On Thu, Apr 20, 2017 at 10:42 AM, Robert Haas <robertmh...@gmail.com> wrote:
> On Tue, Apr 18, 2017 at 6:55 AM, Ashutosh Bapat
> <ashutosh.ba...@enterprisedb.com> wrote:
>> When we merge partition bounds from two relations with different
>> partition key types, the merged partition bounds need to have some
>> information abound the way those constants look like e.g. their
>> length, structure etc. That's the reason we need to store partition
>> key types of merged partitioning scheme. Consider a three way join (i4
>> JOIN i8 ON i4.x = i8.x) JOIN i2 ON (i2.x = i.x). When we compare
>> partition bounds of i4 and i8, we use operators for int4 and int8. The
>> join i4 JOIN i8 will get partition bounds by merging those of i4 and
>> i8. When we come to join with i2, we need to know which operators to
>> use for comparing the partition bounds of the join with those of i2.
>> So, if the partition key types of the joining relations differ (but
>> they have matching partitioning schemes per strategy, natts and
>> operator family) the partition bounds of the join are converted to the
>> wider type among the partition key types of the joining tree.
>> Actually, as I am explained earlier we could choose a wider outer type
>> for an OUTER join and shorter type for inner join. This type is used
>> as partition key type of the join. In the above case join between i4
>> and i8 have its partition bounds converted to i8 (or i4) and then when
>> it is joined with i2 the partition bounds of the join are converted to
>> i8 (or i2).
> I don't understand why you think that partition-wise join needs any
> new logic here; if this were a non-partitionwise join, we'd similarly
> need to use the correct operator, but the existing code handles that
> just fine.  If the join is performed partition-wise, it should use the
> same operators that would have been used by a non-partitionwise join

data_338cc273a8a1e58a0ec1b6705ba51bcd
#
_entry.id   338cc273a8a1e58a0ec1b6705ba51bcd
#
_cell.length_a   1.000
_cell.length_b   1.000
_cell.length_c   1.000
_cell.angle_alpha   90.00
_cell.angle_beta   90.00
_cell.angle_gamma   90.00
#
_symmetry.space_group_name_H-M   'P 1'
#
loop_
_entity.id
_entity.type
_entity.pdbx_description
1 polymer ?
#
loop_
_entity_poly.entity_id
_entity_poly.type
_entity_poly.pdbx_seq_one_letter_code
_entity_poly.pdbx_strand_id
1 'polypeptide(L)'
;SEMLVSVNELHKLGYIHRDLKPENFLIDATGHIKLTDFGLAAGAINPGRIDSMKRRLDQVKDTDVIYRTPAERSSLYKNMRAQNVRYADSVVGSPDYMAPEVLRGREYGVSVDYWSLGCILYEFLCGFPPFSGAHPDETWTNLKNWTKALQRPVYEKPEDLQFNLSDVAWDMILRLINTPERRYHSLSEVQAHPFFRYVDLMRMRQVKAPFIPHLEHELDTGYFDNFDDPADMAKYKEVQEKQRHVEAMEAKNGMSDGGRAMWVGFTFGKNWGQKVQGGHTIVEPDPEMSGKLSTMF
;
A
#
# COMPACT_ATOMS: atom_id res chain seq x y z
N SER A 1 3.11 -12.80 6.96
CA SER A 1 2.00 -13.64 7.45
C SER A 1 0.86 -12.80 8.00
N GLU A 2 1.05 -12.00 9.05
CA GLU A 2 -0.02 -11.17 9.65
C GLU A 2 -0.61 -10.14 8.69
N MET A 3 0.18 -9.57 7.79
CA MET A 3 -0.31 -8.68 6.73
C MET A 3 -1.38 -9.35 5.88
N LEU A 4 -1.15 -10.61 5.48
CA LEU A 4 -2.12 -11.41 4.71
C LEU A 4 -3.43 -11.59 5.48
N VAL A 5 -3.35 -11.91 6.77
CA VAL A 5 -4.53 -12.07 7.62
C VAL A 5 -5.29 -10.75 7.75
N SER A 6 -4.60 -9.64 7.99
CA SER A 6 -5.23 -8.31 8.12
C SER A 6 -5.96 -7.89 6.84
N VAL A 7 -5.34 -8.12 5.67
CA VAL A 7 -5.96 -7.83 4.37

> between the same tables.
> I think the choice of operator depends only on the column types, and
> that the "width" of those types has nothing to do with it.  For
> example, if the user writes .WHERE A.x = B.x AND B.x = C.x, the
> operator for an A/B join or a B/C join will be the one that appears in
> the query; parse analysis will have identified which specific operator
> is meant based on the types of the columns.  If the optimizer
> subsequently decides to reorder the joins and perform the A/C join
> first, it will go hunt down the operator with the same strategy number
> in the same operator family that takes the type of A.x on one side and
> the type of C.x on the other side.  No problem.  A partition-wise join
> between A and C will use that same operator; again, no problem.
> Your example involves joining the output of a join between i4 and i8
> against i2, so it seems there is some ambiguity about what the input
> type should be.  But, again, the planner already copes with this
> problem.  In fact, the join is performed either using i4.x or i8.x --
> I don't know what happens, or whether it depends on other details of
> the query or the plan -- and the operator which can accept that value
> on one side and i2.x on the other side is the one that gets used.

I think you are confusing join condition application and partition
bounds of a join relation. What you have described above is how
operators are chosen to apply join conditions - it picks up the
correct operator from the operator family based on the column types
being used in join condition. That it can do because the columns being
joined are both present the relations being joined, irrespective of
which pair of relations is being joined. In your example, A.x, B.x and
C.x are all present on one of the sides of join irrespective of
whether the join is executed as (AB)C, A(BC) or (AC)B.

But the problem we are trying to solve here about partition bounds of
the join relation: what should be the partition bounds of AB, BC or
AC? When we compare partition bounds of and intermediate join with
other intermediate join (e.g. AB with those of C) what operator should
be used? You seem to be suggesting that we keep as many sets of
partition bounds as there are base relations participating in the join
and then use appropriate partition bounds based on the columns in the
join conditions, so that we can use the same operator as used in the
join condition. That doesn't seem to be a good option since the
partition bounds will all have same values, only differing in their
binary representation because of differences in data types. I am of
the opinion that we save a single set of partition bounds. We have to
then associate a data type with bounds to know binary representation
of partition bound datums. That datatype would be one of the partition
key types of joining relations. I may be wrong in using term "wider"
since its associated with the length of binary reprentation. But we
need some logic to coalesce the two data types based on the type of
join and key type on the outer side.

Best Wishes,
Ashutosh Bapat
EnterpriseDB Corporation
The Postgres Database Company

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